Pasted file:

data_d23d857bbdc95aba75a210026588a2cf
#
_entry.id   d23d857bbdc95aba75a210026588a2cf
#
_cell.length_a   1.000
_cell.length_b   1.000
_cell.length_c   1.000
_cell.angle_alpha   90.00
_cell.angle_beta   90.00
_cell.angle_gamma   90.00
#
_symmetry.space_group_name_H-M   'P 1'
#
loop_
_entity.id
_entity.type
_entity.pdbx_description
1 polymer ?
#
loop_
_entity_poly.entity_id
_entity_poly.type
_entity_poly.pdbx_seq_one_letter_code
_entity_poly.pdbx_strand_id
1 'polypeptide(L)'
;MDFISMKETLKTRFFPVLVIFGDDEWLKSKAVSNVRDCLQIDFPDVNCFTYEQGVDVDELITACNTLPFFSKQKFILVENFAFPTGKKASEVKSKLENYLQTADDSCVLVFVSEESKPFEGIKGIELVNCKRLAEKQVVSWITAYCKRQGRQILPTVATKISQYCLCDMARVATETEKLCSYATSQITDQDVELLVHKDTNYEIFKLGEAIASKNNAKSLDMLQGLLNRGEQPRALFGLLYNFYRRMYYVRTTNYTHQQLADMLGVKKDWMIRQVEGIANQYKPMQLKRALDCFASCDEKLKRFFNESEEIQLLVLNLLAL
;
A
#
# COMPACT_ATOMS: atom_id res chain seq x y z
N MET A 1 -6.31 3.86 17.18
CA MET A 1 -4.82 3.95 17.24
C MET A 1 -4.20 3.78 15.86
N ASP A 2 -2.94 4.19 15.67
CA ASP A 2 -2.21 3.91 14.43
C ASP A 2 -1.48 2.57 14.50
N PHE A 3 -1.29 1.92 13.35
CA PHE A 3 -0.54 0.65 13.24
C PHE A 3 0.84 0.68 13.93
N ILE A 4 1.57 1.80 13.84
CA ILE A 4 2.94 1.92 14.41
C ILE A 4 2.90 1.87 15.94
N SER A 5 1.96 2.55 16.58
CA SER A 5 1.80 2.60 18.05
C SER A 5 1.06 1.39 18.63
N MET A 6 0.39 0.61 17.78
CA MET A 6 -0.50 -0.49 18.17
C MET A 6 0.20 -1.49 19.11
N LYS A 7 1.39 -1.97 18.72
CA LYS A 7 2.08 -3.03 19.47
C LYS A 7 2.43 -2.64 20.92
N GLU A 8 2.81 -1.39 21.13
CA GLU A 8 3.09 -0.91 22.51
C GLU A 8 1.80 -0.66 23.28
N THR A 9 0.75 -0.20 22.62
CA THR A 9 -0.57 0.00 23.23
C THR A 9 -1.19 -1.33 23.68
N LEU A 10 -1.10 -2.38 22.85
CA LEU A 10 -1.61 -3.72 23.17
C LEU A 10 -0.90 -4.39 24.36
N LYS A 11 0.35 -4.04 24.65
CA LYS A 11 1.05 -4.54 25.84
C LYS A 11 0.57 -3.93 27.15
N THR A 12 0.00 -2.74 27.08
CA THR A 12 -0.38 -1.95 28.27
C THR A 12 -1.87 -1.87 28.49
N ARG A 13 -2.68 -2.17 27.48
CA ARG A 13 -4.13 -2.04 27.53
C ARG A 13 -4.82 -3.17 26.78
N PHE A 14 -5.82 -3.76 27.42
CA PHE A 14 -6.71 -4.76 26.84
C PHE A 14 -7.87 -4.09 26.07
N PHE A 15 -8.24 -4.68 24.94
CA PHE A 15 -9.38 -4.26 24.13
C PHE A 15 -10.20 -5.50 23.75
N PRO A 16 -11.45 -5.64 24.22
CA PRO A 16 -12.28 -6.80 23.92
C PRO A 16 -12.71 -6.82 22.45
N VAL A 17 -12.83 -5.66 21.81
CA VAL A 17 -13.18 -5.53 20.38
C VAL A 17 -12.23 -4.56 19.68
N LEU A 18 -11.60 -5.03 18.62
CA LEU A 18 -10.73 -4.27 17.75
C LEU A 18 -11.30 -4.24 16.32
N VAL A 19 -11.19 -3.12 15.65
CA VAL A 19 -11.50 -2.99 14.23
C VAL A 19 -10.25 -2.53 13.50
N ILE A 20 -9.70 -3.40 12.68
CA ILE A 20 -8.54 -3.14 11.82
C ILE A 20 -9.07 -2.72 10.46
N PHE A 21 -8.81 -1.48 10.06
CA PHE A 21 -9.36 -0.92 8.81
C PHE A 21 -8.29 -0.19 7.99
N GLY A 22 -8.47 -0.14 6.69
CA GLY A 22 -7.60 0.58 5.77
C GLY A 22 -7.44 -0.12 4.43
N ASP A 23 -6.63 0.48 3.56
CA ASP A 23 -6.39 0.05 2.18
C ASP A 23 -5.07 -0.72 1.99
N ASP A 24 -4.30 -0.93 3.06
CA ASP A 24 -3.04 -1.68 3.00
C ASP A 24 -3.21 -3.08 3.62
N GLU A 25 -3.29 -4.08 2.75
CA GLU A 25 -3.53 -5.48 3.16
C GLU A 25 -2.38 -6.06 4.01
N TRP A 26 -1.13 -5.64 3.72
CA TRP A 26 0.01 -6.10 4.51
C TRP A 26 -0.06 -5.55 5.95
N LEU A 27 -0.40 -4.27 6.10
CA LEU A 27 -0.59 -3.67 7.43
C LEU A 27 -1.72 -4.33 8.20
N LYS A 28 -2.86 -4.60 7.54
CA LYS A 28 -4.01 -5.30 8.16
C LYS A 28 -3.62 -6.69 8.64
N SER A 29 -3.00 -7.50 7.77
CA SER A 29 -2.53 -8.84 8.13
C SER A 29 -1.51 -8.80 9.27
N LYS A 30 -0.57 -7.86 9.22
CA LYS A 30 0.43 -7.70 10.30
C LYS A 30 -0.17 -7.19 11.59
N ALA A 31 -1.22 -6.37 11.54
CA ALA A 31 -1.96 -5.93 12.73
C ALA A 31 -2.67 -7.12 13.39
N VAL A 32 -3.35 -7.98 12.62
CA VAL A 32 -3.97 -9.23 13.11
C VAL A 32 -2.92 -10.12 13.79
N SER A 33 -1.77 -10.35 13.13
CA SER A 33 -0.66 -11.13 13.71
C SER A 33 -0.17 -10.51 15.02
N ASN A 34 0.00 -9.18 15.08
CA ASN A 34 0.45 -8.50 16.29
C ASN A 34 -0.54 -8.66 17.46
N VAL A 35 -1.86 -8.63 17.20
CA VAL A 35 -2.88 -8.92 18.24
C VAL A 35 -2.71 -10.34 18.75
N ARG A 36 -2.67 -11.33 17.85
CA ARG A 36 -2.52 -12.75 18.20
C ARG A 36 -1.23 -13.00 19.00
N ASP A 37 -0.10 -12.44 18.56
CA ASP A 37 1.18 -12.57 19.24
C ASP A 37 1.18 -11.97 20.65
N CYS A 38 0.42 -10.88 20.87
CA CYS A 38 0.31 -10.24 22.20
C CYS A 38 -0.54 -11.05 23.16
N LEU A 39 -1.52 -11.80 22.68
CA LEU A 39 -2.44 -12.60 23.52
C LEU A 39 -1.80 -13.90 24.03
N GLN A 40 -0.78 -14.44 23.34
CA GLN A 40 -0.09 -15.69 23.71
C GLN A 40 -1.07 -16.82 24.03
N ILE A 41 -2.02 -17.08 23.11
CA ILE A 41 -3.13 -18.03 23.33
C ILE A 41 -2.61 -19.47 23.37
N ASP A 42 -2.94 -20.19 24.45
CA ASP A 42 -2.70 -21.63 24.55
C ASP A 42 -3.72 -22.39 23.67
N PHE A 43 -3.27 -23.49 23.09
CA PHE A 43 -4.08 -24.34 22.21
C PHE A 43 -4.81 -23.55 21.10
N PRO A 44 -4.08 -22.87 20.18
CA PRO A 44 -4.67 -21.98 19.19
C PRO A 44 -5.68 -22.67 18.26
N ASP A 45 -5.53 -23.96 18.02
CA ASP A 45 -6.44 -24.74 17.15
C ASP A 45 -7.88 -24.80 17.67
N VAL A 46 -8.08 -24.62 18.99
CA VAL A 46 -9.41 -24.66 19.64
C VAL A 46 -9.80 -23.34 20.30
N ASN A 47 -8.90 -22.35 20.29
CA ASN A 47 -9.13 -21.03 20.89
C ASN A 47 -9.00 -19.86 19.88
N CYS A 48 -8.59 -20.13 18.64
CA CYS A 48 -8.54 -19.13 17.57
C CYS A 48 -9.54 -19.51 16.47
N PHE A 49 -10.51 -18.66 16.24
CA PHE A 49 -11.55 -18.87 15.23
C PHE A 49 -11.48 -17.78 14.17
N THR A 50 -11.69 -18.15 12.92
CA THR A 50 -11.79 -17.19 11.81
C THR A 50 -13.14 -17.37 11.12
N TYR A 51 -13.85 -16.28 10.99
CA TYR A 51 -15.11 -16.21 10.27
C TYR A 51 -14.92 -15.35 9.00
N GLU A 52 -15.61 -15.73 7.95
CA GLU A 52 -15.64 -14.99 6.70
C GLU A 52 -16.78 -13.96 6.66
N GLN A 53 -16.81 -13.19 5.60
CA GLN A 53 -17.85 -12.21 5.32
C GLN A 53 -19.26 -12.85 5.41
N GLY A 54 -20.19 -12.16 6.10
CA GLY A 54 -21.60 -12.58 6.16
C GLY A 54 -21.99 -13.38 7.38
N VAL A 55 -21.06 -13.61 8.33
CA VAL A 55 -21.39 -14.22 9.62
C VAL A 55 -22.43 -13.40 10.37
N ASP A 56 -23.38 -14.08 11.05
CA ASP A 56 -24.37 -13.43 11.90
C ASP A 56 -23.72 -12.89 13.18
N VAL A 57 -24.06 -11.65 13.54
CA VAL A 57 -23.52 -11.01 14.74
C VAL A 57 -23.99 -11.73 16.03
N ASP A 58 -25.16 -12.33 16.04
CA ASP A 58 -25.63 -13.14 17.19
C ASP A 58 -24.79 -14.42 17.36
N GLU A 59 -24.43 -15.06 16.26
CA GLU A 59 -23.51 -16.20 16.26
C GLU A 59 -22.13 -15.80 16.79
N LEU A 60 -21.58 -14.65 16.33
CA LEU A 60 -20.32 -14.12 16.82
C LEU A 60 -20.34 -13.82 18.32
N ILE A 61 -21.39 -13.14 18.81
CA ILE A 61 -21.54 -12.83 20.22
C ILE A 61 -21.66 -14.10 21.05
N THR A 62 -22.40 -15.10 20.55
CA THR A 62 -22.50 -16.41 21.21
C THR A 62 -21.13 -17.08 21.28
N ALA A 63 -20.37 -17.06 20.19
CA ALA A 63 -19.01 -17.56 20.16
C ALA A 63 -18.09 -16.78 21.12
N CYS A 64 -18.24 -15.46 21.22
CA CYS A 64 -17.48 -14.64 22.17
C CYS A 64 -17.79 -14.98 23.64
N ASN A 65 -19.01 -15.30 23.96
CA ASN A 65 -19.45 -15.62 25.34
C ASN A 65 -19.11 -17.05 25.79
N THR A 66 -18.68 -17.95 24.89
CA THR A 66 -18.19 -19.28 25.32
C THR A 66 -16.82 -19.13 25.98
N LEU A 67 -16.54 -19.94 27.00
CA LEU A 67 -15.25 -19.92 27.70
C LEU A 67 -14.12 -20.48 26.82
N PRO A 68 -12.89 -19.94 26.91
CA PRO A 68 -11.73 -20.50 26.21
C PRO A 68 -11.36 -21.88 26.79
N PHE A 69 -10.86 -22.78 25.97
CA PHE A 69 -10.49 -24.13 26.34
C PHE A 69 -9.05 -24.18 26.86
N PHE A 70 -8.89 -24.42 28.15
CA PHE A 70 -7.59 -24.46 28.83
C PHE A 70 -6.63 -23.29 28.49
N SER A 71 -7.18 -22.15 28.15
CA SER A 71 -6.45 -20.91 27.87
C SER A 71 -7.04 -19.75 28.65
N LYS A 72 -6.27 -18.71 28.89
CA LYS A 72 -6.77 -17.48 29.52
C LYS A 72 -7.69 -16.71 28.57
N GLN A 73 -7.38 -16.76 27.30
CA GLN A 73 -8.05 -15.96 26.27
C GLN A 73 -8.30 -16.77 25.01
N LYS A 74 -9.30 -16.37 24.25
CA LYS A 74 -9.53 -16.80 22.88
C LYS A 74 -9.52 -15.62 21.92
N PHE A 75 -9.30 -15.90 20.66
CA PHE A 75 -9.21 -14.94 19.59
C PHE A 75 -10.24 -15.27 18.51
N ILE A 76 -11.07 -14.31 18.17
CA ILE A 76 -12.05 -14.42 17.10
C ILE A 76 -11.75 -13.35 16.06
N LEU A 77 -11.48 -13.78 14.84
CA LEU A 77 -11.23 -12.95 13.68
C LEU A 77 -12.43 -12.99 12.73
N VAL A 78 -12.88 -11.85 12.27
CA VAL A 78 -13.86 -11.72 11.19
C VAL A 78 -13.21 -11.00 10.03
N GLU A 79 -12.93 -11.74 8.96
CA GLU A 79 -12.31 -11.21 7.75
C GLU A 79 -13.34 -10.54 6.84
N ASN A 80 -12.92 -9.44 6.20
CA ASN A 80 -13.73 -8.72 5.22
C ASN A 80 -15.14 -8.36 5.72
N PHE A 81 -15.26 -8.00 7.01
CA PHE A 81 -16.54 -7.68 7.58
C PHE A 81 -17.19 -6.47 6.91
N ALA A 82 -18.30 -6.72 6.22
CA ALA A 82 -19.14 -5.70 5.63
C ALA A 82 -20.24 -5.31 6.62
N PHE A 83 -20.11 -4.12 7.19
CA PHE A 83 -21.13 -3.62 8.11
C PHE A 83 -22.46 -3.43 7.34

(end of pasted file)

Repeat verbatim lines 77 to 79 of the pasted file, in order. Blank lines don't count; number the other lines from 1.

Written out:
CA PRO A 16 -12.28 -6.80 23.92
C PRO A 16 -12.71 -6.82 22.45
N VAL A 17 -12.83 -5.66 21.81